Harry Laughlin (Christian?)
    Wilhelm Schallmayer

    Such a study should focus on vanguard, elite, influential eugenicists, not run-of-the-mill parroters and the masses. Obviously, most believers in eugenics and eugenicist politicians were Christians. But the intellectual leaders of eugenic movements are the most important. Conclusion: any conclusions would be premature. And there should be a more objective method of determining vanguard eugenicists.

    Of course, there were different kinds of eugenicists. And this brings up more questions: What kind of evolutionists were eugenicists? Osborn was no Darwinist materialist but a Christian orthogenecist. But many others were professed Darwinists, with varying emphases on natural selection and mutation. And what kind of Christians were Christian eugencists? Again, that varied.

    Edward B. Davis, Science and Religious Fundamentalism in the 1920s, American Scientist May/June 2005:

    “In his pamphlet, Through Science to God, Schmucker outlined a post-Darwinian natural theology by drawing on ornithology to argue for a type of theism. …

    Clearly, Schmuckerís concept of God was not traditional. His evolutionary theism made the world co-eternal with a wholly immanent God, and he discarded the notion of a transcendent
    creator. He viewed God as indistinguishable from the laws of nature and put his faith in the evolutionary process that had created humankind. …

    Liberal Protestant scientists and clergy of the 1920s took to eugenics as bees take to pollen. They understood their faith in terms of actions, not beliefs, and saw eugenic reforms as a way to spread the kingdom of God on Earth. Advocacy of eugenics united scientists with liberal clergy, who were keen to find allies against their more conservative brethren.”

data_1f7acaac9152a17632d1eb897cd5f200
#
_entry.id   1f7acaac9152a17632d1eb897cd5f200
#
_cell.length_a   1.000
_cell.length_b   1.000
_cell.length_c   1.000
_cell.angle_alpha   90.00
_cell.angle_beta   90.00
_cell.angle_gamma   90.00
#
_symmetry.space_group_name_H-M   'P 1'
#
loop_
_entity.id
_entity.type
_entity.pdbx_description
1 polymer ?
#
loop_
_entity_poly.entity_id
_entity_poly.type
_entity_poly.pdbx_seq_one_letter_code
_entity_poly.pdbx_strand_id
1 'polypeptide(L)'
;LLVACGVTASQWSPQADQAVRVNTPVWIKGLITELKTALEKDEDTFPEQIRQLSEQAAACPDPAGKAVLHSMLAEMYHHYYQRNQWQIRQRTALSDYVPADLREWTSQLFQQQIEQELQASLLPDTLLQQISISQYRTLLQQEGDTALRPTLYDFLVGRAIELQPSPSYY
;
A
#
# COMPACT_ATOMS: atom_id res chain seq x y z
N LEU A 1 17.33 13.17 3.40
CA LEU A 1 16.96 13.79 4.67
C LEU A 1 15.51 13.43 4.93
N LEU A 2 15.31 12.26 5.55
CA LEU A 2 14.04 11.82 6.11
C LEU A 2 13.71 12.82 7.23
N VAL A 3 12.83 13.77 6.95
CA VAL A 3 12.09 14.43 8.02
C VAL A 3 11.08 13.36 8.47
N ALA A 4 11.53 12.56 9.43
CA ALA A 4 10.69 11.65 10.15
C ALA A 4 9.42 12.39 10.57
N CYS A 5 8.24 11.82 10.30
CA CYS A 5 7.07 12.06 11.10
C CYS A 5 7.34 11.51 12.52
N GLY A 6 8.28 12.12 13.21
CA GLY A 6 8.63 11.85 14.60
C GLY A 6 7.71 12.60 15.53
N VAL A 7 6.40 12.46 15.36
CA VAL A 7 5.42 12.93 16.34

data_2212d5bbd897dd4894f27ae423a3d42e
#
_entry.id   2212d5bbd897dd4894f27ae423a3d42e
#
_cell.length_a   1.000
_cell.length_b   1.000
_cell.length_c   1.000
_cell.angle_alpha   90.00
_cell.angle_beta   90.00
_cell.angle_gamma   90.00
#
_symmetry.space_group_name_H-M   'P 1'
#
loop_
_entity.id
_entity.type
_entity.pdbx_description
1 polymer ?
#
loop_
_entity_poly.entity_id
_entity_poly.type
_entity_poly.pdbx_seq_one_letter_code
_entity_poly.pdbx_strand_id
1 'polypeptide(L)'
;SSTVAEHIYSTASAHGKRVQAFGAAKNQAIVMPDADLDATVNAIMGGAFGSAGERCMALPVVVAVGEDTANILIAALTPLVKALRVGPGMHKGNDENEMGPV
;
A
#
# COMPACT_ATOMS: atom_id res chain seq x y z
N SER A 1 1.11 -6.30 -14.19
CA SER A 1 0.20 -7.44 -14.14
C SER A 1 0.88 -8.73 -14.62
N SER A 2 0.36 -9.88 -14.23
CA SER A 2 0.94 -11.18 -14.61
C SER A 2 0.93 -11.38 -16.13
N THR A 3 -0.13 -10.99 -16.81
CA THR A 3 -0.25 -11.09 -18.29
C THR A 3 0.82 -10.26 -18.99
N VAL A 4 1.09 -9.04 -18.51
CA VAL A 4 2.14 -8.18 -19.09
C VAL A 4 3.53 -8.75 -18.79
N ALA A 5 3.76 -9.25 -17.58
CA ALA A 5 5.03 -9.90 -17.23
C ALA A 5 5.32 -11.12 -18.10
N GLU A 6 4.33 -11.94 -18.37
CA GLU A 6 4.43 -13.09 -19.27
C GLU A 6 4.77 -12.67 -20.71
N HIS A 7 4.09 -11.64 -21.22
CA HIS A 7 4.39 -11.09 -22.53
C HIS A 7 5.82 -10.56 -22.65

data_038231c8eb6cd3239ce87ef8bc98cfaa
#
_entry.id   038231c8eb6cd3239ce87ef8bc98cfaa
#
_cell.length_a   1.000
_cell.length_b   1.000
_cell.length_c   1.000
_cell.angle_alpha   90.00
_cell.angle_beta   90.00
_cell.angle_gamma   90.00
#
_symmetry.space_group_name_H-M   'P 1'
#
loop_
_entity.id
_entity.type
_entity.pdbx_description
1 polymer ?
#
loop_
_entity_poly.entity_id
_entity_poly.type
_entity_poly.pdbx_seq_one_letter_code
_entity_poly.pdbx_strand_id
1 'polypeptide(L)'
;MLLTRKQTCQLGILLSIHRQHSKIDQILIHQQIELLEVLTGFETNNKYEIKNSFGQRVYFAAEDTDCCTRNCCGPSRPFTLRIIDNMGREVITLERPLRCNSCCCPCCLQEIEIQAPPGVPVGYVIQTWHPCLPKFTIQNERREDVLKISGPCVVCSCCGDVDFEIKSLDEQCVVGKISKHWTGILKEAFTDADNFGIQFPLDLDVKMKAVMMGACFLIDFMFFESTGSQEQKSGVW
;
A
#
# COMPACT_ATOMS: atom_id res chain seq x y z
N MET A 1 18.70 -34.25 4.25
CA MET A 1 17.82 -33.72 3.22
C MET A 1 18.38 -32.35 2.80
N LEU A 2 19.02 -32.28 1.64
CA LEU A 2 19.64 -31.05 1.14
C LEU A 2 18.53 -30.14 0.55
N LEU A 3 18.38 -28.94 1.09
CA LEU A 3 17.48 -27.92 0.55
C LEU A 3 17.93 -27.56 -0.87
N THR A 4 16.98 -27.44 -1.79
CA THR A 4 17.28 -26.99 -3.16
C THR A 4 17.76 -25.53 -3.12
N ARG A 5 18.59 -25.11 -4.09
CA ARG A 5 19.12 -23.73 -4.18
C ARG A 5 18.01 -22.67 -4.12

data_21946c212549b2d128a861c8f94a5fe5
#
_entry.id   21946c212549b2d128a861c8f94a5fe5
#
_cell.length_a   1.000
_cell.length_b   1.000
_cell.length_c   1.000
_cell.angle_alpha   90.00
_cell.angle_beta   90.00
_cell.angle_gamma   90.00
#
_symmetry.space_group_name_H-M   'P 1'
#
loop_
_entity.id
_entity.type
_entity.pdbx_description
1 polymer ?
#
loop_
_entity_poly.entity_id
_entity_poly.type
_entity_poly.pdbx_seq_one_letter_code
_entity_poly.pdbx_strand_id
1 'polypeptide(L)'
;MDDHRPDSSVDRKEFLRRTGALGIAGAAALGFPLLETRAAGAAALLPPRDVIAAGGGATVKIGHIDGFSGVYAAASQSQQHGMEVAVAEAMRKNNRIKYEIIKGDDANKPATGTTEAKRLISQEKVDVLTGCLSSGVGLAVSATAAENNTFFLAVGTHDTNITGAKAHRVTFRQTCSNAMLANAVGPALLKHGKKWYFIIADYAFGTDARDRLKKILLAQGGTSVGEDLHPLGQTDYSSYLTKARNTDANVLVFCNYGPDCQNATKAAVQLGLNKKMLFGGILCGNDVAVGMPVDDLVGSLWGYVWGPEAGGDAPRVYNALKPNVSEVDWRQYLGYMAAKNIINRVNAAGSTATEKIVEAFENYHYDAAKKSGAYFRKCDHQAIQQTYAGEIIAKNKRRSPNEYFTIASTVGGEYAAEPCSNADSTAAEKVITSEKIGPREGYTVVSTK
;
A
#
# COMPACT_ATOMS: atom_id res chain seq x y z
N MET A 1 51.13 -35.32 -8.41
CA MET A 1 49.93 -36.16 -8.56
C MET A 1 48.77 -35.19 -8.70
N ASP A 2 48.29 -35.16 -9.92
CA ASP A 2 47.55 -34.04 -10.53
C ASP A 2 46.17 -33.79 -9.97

4. #4 Greg Laden
    December 3, 2007

    Colugo: Well, that’s a start! Another dimension must be the person’s role (scientist and what kind, vs not).

  5. #5 Colugo
    December 3, 2007

    This sort of information is not easy to find. (I studiously avoided any anti-evolutionist websites, which tend to label all eugenicists as anti-God Darwinists. I wish I had an anti-creationist search engine filter.)

    Of course, this is preliminary. As I mentioned, what kind of Christians were these? ‘God as nature’ types? Evangelicals? Probably a mix of different strands. Galton, an agnostic, himself cited the Levirate as eugenic. (He also called eugenics “practical Darwinism.”)

    And then there are those who changed their minds on eugenics, like Haldane and Goddard.

    There are also big differences between socialist feminist eugenicists and volkish Theosophical eugenicists, even though both might agree on the involuntary sterilization of the “unfit.”

    Others have suggested that laissez-faire social Darwinism was a Gilded Age phenomenon while eugenics was a product of the Progressive Era, as seen in the collusion of socialists and freethinkers with reactionaries in eugenics advocacy.

    Let me be candid: I think the reaction to the DI’s distorted, dishonest narrative (“Darwin->Nazi eugenics”) has – for understandable reasons – gone too far in the other direction. (See my comments on Pharyngula threads on the West talk and on Respectful Insolence’s response to this post.) I am particularly troubled by the suggestion (not saying that you are making it) that eugenics was a movement external to science that some scientists happened to get swept up in. Eugenics was not an inevitable implication of evolutionary biology, but it was informed and influenced by it. Yes, it is important to counter and correct the Discovery Institute’s distortions. But I will criticize what I see as inaccuracies in the other direction.